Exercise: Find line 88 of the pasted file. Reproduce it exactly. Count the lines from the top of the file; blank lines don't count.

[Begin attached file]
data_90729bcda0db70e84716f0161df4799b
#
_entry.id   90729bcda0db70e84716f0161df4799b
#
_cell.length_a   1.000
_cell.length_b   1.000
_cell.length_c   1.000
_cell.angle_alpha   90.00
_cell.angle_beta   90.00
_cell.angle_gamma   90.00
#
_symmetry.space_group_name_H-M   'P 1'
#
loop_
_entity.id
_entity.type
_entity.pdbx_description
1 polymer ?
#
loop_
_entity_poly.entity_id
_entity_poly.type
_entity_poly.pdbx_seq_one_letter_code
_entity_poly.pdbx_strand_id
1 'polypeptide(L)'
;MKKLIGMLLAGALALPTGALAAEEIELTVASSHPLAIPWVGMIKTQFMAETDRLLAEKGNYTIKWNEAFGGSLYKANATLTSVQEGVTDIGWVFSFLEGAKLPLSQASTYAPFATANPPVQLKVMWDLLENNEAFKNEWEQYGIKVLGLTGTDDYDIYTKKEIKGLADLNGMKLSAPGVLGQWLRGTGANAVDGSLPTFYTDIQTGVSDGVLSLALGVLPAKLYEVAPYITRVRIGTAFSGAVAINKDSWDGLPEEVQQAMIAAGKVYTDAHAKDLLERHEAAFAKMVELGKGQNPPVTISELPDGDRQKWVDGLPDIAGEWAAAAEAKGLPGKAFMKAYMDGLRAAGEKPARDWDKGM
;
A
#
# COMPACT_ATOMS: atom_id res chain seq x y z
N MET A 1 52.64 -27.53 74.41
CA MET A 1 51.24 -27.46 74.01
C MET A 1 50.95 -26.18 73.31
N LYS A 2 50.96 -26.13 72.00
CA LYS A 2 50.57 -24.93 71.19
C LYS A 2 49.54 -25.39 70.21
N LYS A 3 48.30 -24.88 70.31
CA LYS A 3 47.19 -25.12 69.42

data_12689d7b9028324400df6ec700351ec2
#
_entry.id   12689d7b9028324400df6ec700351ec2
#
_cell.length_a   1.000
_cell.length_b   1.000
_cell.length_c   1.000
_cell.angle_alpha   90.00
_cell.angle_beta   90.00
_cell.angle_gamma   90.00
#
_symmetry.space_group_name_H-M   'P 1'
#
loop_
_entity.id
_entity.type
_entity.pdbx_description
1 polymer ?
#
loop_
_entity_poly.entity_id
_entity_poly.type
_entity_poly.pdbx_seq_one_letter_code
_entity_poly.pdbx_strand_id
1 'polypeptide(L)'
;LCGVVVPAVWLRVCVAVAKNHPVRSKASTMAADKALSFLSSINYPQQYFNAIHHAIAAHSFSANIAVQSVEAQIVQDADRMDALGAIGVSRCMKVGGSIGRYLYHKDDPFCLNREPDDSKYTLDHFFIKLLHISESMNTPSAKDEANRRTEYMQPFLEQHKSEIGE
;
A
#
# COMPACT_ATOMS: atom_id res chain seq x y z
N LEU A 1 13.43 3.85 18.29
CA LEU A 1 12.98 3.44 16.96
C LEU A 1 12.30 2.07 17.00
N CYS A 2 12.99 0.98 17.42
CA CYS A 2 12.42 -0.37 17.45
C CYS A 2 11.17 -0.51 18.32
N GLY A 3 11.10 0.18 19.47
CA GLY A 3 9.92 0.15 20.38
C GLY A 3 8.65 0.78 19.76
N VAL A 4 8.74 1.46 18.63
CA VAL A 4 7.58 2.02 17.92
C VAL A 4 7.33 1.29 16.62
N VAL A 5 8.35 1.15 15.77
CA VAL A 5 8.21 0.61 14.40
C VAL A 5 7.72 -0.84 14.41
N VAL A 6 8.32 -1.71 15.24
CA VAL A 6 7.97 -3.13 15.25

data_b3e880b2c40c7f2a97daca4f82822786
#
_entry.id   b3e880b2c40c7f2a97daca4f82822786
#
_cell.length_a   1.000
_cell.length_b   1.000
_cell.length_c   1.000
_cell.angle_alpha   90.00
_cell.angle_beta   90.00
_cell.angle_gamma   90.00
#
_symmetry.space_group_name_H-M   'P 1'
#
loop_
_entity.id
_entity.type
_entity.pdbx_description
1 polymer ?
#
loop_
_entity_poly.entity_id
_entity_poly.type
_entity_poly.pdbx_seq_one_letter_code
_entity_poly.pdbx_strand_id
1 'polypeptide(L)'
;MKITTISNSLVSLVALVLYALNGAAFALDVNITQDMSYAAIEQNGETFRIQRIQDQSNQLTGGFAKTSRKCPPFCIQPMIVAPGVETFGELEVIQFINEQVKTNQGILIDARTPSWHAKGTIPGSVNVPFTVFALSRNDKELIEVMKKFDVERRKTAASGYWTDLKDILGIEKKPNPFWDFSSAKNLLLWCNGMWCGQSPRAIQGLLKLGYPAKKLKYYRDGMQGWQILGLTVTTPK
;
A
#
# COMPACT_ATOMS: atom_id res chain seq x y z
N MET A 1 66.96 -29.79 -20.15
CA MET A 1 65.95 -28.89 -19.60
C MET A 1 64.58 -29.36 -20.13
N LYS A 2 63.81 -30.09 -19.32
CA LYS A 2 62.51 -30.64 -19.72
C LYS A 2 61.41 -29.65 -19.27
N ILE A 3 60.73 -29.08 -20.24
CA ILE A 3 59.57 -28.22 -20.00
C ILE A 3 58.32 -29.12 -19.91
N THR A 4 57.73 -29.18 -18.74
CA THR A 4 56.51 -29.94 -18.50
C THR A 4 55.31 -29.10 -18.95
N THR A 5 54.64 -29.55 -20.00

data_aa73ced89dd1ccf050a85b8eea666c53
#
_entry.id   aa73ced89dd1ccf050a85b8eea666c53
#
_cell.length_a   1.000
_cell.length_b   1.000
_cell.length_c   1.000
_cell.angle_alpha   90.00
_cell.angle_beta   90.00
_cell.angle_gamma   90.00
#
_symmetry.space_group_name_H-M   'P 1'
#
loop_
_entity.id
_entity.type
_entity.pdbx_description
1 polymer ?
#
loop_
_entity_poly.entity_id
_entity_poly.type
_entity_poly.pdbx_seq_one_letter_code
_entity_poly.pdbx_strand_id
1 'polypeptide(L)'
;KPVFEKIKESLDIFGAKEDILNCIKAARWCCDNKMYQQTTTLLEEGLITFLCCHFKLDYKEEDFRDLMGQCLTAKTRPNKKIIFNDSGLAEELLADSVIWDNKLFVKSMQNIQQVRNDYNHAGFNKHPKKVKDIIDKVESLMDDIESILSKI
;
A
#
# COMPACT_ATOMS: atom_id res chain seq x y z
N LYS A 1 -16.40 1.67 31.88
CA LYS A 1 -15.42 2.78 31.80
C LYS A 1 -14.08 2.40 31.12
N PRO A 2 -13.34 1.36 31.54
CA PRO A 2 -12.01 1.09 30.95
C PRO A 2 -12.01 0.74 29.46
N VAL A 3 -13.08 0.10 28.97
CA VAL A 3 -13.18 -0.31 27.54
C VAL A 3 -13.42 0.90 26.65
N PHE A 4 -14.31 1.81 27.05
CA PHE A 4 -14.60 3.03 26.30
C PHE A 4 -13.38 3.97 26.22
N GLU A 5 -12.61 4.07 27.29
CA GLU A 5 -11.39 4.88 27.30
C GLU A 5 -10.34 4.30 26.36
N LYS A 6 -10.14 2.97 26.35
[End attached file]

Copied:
_entry.id   b3e880b2c40c7f2a97daca4f82822786